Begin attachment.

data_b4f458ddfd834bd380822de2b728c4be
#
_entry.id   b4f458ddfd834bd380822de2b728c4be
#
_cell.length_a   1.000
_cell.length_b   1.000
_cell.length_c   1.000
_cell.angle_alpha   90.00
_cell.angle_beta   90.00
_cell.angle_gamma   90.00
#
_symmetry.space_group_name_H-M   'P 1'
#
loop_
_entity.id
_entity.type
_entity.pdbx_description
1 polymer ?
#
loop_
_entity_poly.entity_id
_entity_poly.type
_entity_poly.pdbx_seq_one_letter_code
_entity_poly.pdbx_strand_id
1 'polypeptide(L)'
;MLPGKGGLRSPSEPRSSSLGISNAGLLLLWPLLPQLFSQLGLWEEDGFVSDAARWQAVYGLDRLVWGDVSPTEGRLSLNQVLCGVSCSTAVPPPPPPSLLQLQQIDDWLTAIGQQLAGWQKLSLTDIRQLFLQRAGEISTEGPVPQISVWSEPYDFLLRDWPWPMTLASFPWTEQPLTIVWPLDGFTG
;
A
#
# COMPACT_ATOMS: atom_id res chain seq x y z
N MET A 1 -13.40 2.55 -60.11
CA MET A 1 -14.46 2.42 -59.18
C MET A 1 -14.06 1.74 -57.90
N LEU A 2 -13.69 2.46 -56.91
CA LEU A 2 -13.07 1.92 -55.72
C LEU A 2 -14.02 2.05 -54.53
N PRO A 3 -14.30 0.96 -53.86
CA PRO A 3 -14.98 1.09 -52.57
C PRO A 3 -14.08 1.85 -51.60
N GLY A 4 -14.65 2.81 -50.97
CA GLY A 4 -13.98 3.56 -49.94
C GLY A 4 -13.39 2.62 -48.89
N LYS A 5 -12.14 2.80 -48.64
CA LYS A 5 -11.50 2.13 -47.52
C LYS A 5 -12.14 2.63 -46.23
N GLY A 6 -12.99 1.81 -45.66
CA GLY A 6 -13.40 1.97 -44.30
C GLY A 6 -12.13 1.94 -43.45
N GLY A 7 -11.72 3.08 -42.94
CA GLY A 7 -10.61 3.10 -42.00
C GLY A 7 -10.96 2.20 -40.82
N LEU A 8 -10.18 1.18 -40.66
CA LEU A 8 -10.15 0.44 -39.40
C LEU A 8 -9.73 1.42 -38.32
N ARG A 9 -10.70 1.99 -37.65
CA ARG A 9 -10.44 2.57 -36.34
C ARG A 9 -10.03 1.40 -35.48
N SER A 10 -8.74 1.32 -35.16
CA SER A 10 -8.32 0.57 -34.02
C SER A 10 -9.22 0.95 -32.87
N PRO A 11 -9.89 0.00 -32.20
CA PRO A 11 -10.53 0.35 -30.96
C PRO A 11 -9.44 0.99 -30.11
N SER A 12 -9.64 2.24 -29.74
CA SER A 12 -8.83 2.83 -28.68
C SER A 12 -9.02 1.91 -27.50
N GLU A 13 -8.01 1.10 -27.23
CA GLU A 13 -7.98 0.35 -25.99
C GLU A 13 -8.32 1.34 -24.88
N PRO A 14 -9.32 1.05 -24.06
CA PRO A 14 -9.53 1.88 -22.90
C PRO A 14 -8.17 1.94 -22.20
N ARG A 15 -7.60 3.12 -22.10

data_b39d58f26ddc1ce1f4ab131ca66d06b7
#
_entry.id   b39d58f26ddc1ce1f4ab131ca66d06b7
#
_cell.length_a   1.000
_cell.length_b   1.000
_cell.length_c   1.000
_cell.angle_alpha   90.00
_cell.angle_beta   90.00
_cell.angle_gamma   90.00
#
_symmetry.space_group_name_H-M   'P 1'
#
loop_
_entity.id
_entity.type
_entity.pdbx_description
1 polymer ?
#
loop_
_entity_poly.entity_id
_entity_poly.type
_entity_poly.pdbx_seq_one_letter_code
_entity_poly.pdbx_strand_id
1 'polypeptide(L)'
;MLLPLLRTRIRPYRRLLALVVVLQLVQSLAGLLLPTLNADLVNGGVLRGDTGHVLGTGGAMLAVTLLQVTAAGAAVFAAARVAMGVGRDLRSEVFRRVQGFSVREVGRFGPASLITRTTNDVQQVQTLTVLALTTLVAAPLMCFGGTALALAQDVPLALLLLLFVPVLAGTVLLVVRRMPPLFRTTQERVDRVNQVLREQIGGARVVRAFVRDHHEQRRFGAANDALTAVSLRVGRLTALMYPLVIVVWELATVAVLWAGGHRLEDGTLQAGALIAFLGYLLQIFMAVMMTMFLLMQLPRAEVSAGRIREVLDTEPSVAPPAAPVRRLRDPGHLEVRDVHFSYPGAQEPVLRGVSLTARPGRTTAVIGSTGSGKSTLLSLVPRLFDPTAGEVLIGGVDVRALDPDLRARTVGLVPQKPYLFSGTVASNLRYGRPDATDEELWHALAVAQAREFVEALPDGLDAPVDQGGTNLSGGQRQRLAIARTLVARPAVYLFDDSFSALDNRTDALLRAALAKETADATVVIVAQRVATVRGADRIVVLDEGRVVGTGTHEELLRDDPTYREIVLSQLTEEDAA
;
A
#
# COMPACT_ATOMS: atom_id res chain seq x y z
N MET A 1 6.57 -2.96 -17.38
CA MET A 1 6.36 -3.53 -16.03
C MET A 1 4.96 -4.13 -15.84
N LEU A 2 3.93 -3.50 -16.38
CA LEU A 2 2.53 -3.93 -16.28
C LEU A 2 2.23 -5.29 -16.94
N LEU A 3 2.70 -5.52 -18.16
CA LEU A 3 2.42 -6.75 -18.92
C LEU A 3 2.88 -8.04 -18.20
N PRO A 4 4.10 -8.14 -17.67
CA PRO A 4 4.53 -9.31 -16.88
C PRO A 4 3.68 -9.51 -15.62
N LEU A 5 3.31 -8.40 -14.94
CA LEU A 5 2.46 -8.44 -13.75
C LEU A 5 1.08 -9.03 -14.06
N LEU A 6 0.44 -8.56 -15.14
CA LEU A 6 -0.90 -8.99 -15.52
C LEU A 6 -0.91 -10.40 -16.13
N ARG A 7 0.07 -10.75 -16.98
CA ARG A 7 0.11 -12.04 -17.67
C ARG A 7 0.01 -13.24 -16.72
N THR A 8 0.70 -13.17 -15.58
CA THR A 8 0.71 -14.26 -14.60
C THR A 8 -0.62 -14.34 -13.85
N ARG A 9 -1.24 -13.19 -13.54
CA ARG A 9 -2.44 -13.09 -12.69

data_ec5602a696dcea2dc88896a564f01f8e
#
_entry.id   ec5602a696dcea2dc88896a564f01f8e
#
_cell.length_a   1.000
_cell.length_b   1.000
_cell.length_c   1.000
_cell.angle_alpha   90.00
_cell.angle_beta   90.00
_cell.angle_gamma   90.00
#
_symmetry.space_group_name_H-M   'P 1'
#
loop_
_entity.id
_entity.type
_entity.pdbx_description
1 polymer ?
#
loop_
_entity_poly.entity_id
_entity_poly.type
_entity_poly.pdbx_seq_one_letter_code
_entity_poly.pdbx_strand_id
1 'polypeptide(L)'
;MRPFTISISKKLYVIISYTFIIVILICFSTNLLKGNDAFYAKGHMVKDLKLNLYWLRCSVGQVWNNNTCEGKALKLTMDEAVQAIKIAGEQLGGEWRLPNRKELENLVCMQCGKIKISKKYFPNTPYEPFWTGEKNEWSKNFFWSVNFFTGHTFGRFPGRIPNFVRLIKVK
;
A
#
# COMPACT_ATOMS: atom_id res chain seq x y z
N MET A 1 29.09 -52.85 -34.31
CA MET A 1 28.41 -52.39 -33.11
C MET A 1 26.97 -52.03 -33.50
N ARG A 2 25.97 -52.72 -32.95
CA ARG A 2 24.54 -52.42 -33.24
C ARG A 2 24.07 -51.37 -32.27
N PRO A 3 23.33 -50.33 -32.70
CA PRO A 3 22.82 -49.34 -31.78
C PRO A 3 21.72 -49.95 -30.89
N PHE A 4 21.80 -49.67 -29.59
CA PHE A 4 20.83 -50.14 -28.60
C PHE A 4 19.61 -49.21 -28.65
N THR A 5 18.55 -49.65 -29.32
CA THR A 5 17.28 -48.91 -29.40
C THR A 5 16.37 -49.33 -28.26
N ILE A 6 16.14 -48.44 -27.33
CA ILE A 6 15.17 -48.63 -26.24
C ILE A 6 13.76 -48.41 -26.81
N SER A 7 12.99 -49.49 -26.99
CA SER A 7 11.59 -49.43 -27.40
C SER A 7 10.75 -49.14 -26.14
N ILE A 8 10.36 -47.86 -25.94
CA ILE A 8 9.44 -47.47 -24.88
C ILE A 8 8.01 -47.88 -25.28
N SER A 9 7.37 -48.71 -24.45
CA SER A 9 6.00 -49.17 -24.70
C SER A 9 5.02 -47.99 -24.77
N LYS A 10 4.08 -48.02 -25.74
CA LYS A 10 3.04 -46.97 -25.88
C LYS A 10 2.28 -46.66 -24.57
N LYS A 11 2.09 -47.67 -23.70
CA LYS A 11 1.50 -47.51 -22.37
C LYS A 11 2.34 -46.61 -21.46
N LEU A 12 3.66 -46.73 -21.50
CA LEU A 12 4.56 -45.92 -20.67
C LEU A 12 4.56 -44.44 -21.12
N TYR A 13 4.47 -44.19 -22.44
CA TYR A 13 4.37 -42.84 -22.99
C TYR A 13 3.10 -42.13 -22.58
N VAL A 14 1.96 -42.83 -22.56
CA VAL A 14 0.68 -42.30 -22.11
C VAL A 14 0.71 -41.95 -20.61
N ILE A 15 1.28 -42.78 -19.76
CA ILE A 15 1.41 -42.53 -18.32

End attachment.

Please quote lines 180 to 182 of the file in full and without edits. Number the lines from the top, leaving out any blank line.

C SER A 7 10.75 -49.14 -26.14
N ILE A 8 10.36 -47.86 -25.94
CA ILE A 8 9.44 -47.47 -24.88